If you visit the site with an ad-blocker turned on, you may see a pop-up instructing you to either disable your ad-blocker or choose a new option: "suppress ads". It will be using the computer power it gets from removing ads for users by mining Monero. Coinhive gets a bad rap because it can be used for illicit purposes, though the software is widely regarded as legitimate, as is the coin that it mines. Essentially, users will be given a prompt to either view ads as normal or remove ads and allow their computer processor to be used in a Salon cryptocurrency miner.
Increasingly websites are giving us a choice - if you don't want to turn off your ad blocker (very sensible of you) then how about buying a subscription to the site instead? In a tweet, he says that Salon is lying about having unused power. It's no secret that digital media companies are hurting, and crowdsourcing the process that generates some virtual currencies is certainly an innovative solution, though definitely an experimental one.
Still, it's unclear exactly how much Salon will make revenue-wise from its cryptocurrency activities. There's no information about the software in Salon's frequently-asked questions (FAQs) page.More news: Flying leadership transfer inside Germany's SPD meets with resistance
As it stands, Coinhive's name is only mentioned in the small tick-box that readers use to consent to the mining method, adds Tech Crunch.
For its part, Salon, with its 13.1 million unique visitors a month, can not depend on this monetization process entirely, even if all of its users opt for the mining option.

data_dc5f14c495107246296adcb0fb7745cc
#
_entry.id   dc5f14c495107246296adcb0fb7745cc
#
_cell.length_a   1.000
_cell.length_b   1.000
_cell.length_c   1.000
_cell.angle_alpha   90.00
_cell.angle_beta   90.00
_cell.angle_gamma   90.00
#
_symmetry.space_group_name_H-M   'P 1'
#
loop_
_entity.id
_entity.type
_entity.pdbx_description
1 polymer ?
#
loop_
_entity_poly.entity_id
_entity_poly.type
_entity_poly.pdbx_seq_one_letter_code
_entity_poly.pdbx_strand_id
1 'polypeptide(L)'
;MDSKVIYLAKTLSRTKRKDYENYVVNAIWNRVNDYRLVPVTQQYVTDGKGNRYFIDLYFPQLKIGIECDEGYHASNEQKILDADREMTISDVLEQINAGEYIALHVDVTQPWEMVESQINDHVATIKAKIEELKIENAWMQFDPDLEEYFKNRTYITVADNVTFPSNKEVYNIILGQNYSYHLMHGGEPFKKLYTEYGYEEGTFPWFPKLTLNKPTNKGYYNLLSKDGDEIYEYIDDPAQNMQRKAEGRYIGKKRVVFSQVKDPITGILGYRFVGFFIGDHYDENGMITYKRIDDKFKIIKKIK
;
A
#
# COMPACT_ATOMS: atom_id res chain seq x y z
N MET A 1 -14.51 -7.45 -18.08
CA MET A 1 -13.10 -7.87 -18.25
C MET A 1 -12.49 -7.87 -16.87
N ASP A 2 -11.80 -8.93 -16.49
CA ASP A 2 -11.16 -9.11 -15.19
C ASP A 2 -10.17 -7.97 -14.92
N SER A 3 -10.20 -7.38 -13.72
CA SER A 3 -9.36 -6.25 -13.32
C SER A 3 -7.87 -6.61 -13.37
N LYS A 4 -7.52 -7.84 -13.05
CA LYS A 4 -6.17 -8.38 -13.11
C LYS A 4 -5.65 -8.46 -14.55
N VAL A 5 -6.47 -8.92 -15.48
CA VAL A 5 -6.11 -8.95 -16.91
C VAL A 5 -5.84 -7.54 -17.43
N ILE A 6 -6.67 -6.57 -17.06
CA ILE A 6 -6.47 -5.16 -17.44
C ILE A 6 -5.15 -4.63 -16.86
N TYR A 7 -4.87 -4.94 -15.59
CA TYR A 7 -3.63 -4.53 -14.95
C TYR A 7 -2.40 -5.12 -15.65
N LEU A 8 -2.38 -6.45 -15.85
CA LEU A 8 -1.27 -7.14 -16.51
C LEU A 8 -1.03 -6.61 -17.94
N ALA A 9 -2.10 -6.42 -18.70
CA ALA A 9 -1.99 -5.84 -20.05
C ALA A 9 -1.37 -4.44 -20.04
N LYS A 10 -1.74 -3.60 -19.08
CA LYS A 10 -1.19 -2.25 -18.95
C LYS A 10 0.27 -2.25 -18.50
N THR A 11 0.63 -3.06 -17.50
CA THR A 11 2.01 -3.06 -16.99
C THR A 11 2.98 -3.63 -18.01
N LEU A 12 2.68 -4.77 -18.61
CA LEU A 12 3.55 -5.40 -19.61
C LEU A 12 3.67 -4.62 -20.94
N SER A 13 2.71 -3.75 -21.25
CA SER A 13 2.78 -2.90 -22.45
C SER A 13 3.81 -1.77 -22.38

What do you think of Salon's plan?
However, one of the major issues with granting permission to mine Monero is that it has been often found that the download plugins are infected with malware which aims to consume all of your processing power thereby making your tasks slow.More news: Xiaomi Redmi Note 5, Redmi Note 5 Pro hit India
ONLINE MAGAZINE Salon is jumping onboard the cryptocurrency bandwagon by offering its readers the option to allow it to run a crypto miner in exchange for an ad-free experience.
Salon explained its decision to launch the programme: "We realise that specific technological developments now mean that it is not merely the reader's eyeballs that have value to our site - it's also your computer's ability to make calculations, too".
"Like most media sites, ad-blockers cut deeply into our revenue and create a more one-sided relationship between reader and publisher", Salon's team wrote in a note addressing the new program.
News organisations have tried many novel ways to make readers pay - but Salon seems to have come out with the most audacious, yet.More news: Eating Slower Tied to Lower Obesity Risk in Type 2 Diabetes
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